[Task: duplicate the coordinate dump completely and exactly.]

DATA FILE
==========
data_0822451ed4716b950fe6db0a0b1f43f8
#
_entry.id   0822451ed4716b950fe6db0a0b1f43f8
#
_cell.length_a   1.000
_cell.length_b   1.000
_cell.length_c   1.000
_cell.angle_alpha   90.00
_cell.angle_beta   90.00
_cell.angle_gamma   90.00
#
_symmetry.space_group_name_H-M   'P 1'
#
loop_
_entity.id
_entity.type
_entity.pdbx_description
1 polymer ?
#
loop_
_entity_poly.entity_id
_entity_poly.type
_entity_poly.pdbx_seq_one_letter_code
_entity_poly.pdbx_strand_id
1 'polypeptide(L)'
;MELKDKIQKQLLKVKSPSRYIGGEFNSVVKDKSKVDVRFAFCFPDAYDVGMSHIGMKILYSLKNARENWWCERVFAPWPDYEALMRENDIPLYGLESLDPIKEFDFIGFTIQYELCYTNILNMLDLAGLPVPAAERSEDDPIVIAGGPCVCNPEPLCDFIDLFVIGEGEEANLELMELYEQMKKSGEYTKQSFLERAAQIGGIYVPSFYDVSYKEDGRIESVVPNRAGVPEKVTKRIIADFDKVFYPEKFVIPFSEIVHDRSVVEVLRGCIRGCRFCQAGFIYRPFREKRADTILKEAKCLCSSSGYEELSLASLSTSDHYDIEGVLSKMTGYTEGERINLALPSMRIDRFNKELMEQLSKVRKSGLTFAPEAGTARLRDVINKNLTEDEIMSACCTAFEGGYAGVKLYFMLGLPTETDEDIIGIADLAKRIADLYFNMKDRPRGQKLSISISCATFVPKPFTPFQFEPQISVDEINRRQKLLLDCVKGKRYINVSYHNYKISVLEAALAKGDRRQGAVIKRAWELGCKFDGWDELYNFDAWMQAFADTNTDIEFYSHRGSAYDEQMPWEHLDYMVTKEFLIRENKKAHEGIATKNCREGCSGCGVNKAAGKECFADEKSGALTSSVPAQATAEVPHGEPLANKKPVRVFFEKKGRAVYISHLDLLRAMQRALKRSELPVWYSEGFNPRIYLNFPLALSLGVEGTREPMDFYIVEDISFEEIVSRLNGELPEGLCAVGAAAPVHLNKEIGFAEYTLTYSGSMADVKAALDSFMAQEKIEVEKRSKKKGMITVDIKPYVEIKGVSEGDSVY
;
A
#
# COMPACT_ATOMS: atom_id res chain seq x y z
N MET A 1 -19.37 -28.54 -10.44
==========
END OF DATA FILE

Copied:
data_0822451ed4716b950fe6db0a0b1f43f8
#
_entry.id   0822451ed4716b950fe6db0a0b1f43f8
#
_cell.length_a   1.000
_cell.length_b   1.000
_cell.length_c   1.000
_cell.angle_alpha   90.00
_cell.angle_beta   90.00
_cell.angle_gamma   90.00
#
_symmetry.space_group_name_H-M   'P 1'
#
loop_
_entity.id
_entity.type
_entity.pdbx_description
1 polymer ?
#
loop_
_entity_poly.entity_id
_entity_poly.type
_entity_poly.pdbx_seq_one_letter_code
_entity_poly.pdbx_strand_id
1 'polypeptide(L)'
;MELKDKIQKQLLKVKSPSRYIGGEFNSVVKDKSKVDVRFAFCFPDAYDVGMSHIGMKILYSLKNARENWWCERVFAPWPDYEALMRENDIPLYGLESLDPIKEFDFIGFTIQYELCYTNILNMLDLAGLPVPAAERSEDDPIVIAGGPCVCNPEPLCDFIDLFVIGEGEEANLELMELYEQMKKSGEYTKQSFLERAAQIGGIYVPSFYDVSYKEDGRIESVVPNRAGVPEKVTKRIIADFDKVFYPEKFVIPFSEIVHDRSVVEVLRGCIRGCRFCQAGFIYRPFREKRADTILKEAKCLCSSSGYEELSLASLSTSDHYDIEGVLSKMTGYTEGERINLALPSMRIDRFNKELMEQLSKVRKSGLTFAPEAGTARLRDVINKNLTEDEIMSACCTAFEGGYAGVKLYFMLGLPTETDEDIIGIADLAKRIADLYFNMKDRPRGQKLSISISCATFVPKPFTPFQFEPQISVDEINRRQKLLLDCVKGKRYINVSYHNYKISVLEAALAKGDRRQGAVIKRAWELGCKFDGWDELYNFDAWMQAFADTNTDIEFYSHRGSAYDEQMPWEHLDYMVTKEFLIRENKKAHEGIATKNCREGCSGCGVNKAAGKECFADEKSGALTSSVPAQATAEVPHGEPLANKKPVRVFFEKKGRAVYISHLDLLRAMQRALKRSELPVWYSEGFNPRIYLNFPLALSLGVEGTREPMDFYIVEDISFEEIVSRLNGELPEGLCAVGAAAPVHLNKEIGFAEYTLTYSGSMADVKAALDSFMAQEKIEVEKRSKKKGMITVDIKPYVEIKGVSEGDSVY
;
A
#
# COMPACT_ATOMS: atom_id res chain seq x y z
N MET A 1 -19.37 -28.54 -10.44